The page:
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I am not really satisfied with my F# solution to this problem because I can't find a beautiful & fast solution, but that's not the issue here. The issue is, I translated the solution to C# for the heck of it, and it is fast. Like, really fast, comparatively.

I can't figure out why. Yes, I've been to Reflector, C# code looks very similar, can't say I really understand IL but it looks kinda like the same. The only thing I can think of is performance of F# int[] against C# List.

So here it goes:

F#

module Euler023

let divisorsSum n =
  let mutable sum = 1
  let limit = (int (sqrt(float n)))
  for i in [2..limit] do
    if n%i=0 then sum <- sum+i+n/i
  if (limit*limit)=n then sum-limit else sum

let isAbundant x = (divisorsSum x)>x
let abundants  = [1..28123] |> List.filter isAbundant |> List.toArray
let domain = System.Collections.BitArray(28124)

let rec loopUntil i j =
    if i=abundants.Length then ()
    elif j=abundants.Length then loopUntil (i+1) (i+1)
    else
      let sum = abundants.[i]+abundants.[j] 
      if sum<28124 then 
        domain.Set(sum, true)
        loopUntil i (j+1)
      else 
        loopUntil (i+1) (i+1)

let solve  =    loopUntil 0 0
            [1..28123] |> List.filter (fun x -> domain.Get(x)=false) |> List.sum

C#

static int divisorsSum(int n)
{
    int sum = 0;
    var limit = (int)Math.Sqrt(n);

    for (int i=2;i<=limit;++i) if (n%i==0) sum += i + n/i;

    if ((limit * limit) == n) return sum-limit;

    return sum;
}

static List<int> getAbundants(int ceiling)
{
    var ret = new List<int>();

    for (int i = 1; i < ceiling; ++i) if (divisorsSum(i) > i) ret.Add(i);

    return ret;
}

 static void Main(string[] args)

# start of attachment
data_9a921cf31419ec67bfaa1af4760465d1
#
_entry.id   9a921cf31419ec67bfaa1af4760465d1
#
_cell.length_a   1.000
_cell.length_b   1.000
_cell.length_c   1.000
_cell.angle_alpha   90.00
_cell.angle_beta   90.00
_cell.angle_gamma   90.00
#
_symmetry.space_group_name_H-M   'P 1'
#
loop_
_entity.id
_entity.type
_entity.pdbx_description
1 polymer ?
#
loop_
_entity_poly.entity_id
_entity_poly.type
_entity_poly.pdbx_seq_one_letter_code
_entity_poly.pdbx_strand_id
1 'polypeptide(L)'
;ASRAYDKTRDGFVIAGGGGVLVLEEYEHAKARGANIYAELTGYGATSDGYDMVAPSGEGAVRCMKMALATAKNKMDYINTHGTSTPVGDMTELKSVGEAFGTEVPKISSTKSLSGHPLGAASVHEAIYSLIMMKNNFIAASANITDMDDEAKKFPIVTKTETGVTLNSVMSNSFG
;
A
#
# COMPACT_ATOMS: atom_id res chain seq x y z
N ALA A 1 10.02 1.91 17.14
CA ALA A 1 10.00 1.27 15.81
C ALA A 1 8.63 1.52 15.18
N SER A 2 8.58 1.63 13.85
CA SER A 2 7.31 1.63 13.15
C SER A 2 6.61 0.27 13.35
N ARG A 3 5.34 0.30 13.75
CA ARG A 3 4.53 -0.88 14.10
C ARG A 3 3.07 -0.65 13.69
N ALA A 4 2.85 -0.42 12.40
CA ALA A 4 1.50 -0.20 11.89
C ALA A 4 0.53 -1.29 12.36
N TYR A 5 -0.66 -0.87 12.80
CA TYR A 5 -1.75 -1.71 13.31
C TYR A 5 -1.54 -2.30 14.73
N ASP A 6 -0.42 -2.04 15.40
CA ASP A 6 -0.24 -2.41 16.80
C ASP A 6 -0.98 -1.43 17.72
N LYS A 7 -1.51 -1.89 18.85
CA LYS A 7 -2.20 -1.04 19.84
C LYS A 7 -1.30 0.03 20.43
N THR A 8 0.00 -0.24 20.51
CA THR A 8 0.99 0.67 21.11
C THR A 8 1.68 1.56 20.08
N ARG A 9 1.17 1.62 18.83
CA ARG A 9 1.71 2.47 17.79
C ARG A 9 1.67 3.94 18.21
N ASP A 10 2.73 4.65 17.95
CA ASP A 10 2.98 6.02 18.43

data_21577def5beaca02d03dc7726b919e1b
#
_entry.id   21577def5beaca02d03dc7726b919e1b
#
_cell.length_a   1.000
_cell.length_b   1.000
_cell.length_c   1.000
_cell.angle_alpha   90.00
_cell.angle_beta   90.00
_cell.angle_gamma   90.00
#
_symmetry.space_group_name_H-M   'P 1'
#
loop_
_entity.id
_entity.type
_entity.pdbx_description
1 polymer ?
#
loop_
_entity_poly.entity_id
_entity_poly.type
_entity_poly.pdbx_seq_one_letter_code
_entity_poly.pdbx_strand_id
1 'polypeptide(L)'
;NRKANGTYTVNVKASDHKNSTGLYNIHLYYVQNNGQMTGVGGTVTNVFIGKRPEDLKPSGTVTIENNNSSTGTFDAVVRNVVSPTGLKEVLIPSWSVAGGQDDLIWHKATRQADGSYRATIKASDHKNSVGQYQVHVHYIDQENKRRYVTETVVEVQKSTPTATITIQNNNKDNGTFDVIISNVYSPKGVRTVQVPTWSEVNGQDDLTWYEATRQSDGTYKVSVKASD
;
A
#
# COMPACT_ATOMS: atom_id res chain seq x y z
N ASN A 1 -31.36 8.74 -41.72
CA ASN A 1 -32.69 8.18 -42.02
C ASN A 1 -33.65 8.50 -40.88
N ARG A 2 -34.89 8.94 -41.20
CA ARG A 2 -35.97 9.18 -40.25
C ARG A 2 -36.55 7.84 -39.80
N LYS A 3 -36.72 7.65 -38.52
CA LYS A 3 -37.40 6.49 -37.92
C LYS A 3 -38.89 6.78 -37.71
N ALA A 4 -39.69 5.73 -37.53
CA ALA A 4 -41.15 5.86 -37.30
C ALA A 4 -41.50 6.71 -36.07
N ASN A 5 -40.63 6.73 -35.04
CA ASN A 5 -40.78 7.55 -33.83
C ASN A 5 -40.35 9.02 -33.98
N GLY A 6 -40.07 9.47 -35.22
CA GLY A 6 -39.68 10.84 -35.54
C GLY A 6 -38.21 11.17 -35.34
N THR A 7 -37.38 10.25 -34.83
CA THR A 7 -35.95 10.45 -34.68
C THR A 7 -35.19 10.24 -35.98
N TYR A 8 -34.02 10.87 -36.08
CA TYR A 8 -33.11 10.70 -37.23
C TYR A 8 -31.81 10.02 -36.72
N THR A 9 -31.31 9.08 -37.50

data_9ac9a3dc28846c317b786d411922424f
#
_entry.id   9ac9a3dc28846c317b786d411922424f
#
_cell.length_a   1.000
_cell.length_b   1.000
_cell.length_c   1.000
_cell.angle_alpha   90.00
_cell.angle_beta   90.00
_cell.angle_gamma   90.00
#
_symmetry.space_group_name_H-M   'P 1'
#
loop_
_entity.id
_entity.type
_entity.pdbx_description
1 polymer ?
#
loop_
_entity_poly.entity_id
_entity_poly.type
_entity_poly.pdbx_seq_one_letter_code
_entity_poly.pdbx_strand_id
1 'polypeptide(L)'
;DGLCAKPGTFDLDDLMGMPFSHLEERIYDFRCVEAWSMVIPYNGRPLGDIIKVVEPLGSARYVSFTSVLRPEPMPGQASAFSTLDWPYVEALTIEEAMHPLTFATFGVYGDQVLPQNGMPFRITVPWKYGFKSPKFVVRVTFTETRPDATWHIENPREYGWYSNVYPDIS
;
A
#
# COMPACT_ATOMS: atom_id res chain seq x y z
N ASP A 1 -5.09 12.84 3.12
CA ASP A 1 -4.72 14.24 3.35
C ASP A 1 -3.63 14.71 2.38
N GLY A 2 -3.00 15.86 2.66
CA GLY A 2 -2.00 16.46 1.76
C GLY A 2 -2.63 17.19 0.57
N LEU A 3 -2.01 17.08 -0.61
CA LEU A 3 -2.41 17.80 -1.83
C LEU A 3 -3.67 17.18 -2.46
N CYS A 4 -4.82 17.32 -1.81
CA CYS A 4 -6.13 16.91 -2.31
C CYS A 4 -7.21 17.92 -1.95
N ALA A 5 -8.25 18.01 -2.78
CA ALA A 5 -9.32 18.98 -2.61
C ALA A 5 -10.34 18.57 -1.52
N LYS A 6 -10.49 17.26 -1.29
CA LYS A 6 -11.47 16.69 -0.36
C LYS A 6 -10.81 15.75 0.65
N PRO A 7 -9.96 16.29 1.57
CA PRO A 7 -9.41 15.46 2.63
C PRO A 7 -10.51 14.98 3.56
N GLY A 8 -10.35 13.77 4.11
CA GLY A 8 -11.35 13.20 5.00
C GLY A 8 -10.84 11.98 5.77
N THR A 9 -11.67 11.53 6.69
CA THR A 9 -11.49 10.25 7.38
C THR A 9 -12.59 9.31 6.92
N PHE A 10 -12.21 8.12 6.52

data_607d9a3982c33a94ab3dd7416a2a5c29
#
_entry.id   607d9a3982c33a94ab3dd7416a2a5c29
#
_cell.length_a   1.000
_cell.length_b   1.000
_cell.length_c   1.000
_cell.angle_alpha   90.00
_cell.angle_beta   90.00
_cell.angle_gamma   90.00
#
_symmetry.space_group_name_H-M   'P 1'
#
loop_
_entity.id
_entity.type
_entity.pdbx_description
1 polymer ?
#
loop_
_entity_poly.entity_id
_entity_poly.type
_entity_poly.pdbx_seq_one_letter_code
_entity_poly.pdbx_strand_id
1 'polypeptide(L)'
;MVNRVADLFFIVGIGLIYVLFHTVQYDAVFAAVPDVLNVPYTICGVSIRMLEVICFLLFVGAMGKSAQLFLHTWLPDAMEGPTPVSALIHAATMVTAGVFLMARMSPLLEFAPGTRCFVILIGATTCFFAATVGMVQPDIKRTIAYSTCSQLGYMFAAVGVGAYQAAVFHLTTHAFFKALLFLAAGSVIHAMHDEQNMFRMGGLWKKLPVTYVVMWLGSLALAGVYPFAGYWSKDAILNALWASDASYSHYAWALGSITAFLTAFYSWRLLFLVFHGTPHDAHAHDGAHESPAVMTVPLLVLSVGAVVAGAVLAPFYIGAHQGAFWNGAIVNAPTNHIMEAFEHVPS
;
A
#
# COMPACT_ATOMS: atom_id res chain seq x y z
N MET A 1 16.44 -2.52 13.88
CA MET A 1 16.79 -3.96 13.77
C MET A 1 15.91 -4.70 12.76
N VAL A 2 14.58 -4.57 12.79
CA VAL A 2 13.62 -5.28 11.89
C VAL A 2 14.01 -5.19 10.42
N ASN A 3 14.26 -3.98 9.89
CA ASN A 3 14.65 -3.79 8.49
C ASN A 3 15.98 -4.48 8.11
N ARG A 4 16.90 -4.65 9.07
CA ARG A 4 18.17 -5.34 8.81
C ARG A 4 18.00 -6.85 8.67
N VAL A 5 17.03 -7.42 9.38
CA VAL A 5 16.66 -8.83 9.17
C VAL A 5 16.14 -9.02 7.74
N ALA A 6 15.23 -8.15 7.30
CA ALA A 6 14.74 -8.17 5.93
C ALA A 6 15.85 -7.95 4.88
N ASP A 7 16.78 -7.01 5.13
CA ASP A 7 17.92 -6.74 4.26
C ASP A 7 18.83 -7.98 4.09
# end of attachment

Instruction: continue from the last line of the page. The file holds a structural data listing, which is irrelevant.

{

     var abundants = getAbundants(28124);
     var bitField = new bool[28124];

     for (int i = 0; i < abundants.Count; ++i)
         for (int j = i; j < abundants.Count; ++j)
         {
             var sum = abundants[i] + abundants[j];
             if (sum < 28124) bitField[sum] = true;
             else break;
         }

     var total = 0;
     for (int i = 0; i < 28124; ++i) if (bitField[i]==false) total += i;

}

Update

The project containing this code consists of a separate file for each problem (EulerXXX.fs) + the main program file. Main program file is as follows

module Program =


let stopWatch = System.Diagnostics.Stopwatch()
let mutable totalTime = System.TimeSpan()

let inline tick()
 = 
    stopWatch.Stop();
    totalTime <- totalTime.Add stopWatch.Elapsed
    printfn " -> Elapsed: %2.2f sec Total: %2.2f s" stopWatch.Elapsed.TotalSeconds  totalTime.TotalSeconds
    stopWatch.Restart()

let _ = 

    stopWatch.Start()
    printf "Euler001 solution: %A" Euler001.solve
    tick()
    printf "Euler002 solution: %A" Euler002.solve
    tick()
    printf "Euler003 solution: %A" Euler003.solve
    tick()
    printf "Euler004 solution: %A" Euler004.solve
    tick()
    printf "Euler005 solution: %A" Euler005.solve
    tick()
    printf "Euler006 solution: %A" Euler006.solve
    tick()
    printf "Euler007 solution: %A" Euler007.solve
    tick()
    printf "Euler008 solution: %A" Euler008.solve
    tick()
    printf "Euler009 solution: %A" Euler009.solve
    tick()
    printf "Euler010 solution: %A" Euler010.solve
    tick()
    printf "Euler011 solution: %A" Euler011.solve
    tick()
    printf "Euler012 solution: %A" Euler012.solve
    tick()
    printf "Euler013 solution: %A" Euler013.solve
    tick()
    printf "Euler014 solution: %A" Euler014.solve
    tick()
    printf "Euler015 solution: %A" Euler015.solve
    tick()
    printf "Euler016 solution: %A" Euler016.solve
    tick()
    printf "Euler017 solution: %A" Euler017.solve
    tick()
    printf "Euler018 solution: %A" Euler018.solve
    tick()
    printf "Euler019 solution: %A" Euler019.solve
    tick()
    printf "Euler020 solution: %A" Euler020.solve
    tick()
    printf "Euler021 solution: %A" Euler021.solve
    tick()